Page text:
And while property exhaustion is rarely the case – thanks to preventative measures and proper maintenance – nothing much changes.
So, how can you calculate your property’s depreciation expense? It’s simple.
Use this formula:
Annual Depreciation Expense = Total Value of Property/Number of Productive Years (in this case, 27.5)
Therefore, if you own a $200,000 rental property, your depreciation expense will be:
Annual Depreciation Expense = $200,000 / 27.5 = $7,273
Basically, that means that the IRS will allow you to deduct $7,273 from your gross annual rental income each year. It’s a massive save, isn’t it?
To calculate depreciation, you have to factor in three things:
- Your property’s value
- A depreciation calculation method
- Your property’s recovery period
In most cases, the Modified Accelerated Cost Recovery System (MACRS) depreciation method is often applied. It helps you to calculate home much taxes you’ll owe after making a depreciation deduction.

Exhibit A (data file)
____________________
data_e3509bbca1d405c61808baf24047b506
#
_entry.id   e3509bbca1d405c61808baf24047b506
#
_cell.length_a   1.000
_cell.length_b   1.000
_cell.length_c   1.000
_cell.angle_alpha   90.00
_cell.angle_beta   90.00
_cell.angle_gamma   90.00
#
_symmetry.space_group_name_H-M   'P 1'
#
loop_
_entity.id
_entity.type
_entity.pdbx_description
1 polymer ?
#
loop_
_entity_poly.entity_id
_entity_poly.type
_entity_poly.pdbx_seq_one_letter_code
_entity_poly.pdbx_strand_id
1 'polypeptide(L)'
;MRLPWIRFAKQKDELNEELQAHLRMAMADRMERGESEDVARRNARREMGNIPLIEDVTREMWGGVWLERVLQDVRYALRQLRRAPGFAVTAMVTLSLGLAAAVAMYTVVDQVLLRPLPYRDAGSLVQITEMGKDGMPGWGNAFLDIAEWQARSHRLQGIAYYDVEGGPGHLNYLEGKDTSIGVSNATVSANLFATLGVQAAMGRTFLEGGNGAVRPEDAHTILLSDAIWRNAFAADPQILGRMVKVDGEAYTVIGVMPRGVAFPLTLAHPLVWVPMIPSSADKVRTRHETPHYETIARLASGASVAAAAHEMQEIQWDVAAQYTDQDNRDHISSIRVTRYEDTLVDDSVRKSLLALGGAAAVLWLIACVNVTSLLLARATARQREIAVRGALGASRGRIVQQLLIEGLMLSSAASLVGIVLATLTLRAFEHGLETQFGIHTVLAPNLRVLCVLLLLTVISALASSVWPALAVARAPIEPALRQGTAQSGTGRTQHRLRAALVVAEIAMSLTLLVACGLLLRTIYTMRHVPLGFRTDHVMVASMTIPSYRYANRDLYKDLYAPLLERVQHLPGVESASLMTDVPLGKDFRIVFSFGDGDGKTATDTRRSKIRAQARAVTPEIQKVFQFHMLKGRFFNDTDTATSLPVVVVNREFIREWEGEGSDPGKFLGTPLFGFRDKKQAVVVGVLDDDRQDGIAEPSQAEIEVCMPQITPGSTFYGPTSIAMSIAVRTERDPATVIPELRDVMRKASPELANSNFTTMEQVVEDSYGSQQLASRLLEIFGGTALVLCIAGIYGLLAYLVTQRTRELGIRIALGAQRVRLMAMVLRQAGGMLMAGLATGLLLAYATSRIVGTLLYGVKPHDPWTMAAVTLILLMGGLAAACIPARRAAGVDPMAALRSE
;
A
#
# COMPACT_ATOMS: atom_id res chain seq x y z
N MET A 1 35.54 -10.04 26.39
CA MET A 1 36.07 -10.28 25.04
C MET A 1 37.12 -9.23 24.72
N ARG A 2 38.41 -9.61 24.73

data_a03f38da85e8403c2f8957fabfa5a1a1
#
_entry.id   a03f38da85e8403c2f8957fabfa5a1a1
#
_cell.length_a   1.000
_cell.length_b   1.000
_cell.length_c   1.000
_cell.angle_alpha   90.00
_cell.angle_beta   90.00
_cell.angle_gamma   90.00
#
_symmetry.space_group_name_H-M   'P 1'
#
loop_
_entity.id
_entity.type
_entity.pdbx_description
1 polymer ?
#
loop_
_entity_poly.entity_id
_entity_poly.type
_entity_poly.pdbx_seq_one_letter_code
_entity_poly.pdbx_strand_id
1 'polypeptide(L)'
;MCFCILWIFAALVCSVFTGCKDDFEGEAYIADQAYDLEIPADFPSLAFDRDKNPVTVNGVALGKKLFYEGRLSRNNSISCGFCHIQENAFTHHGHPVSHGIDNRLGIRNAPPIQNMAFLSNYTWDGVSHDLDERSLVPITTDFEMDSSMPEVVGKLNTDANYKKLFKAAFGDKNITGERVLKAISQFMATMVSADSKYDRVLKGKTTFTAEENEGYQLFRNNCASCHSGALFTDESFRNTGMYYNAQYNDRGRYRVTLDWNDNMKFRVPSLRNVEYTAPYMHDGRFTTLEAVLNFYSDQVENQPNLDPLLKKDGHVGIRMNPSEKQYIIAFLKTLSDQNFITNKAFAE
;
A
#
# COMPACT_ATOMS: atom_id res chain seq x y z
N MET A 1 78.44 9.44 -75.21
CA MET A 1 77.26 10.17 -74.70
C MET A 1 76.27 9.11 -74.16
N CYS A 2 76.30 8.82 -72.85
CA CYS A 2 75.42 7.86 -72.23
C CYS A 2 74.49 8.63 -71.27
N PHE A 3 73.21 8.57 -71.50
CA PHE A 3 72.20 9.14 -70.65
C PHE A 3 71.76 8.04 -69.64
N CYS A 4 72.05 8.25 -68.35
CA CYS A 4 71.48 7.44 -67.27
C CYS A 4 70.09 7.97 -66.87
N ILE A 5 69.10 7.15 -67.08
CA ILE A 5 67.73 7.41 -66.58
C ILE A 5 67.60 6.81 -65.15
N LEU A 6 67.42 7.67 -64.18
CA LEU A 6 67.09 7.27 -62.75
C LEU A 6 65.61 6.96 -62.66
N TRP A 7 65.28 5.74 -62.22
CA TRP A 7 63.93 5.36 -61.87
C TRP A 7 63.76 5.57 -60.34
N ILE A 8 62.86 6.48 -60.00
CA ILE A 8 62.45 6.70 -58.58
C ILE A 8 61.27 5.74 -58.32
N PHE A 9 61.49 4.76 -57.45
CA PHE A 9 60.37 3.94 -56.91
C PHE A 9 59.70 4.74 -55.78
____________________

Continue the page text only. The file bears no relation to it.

If your property is worth $200,000 and yields around $30,000 a year in rent. Here’s how to calculate your taxes.
The tax amount you owe without a depreciation deduction = $30,000 * 25% (federal income tax) = $7,500
On the other hand…
The tax amount you owe with a depreciation deduction = ($30,000 – $7,273) * 25% (federal income tax) = $5,682
Therefore, a depreciation deduction on a $200,000 property cuts down your tax expenses by $1,818 ($7,500 – $5,682) every year.
Additionally, the more properties you own, the bigger the tax saving.
2. Other Tax Deductions
Apart from depreciation deductions, there are other expenses you can write-off from your gross rental income.
What are these expenses?
Generally, all expenses incurred to manage, preserve, and maintain a property can be written off from the total taxable income.
These expenses include:
- Property management expenses
- Insurance premiums and Mortgage interests
- Utilities, repairs and maintenance expenses
- Marketing and tenant screening costs
The main reason why these expenses are deductibles is that they do not add value to the property.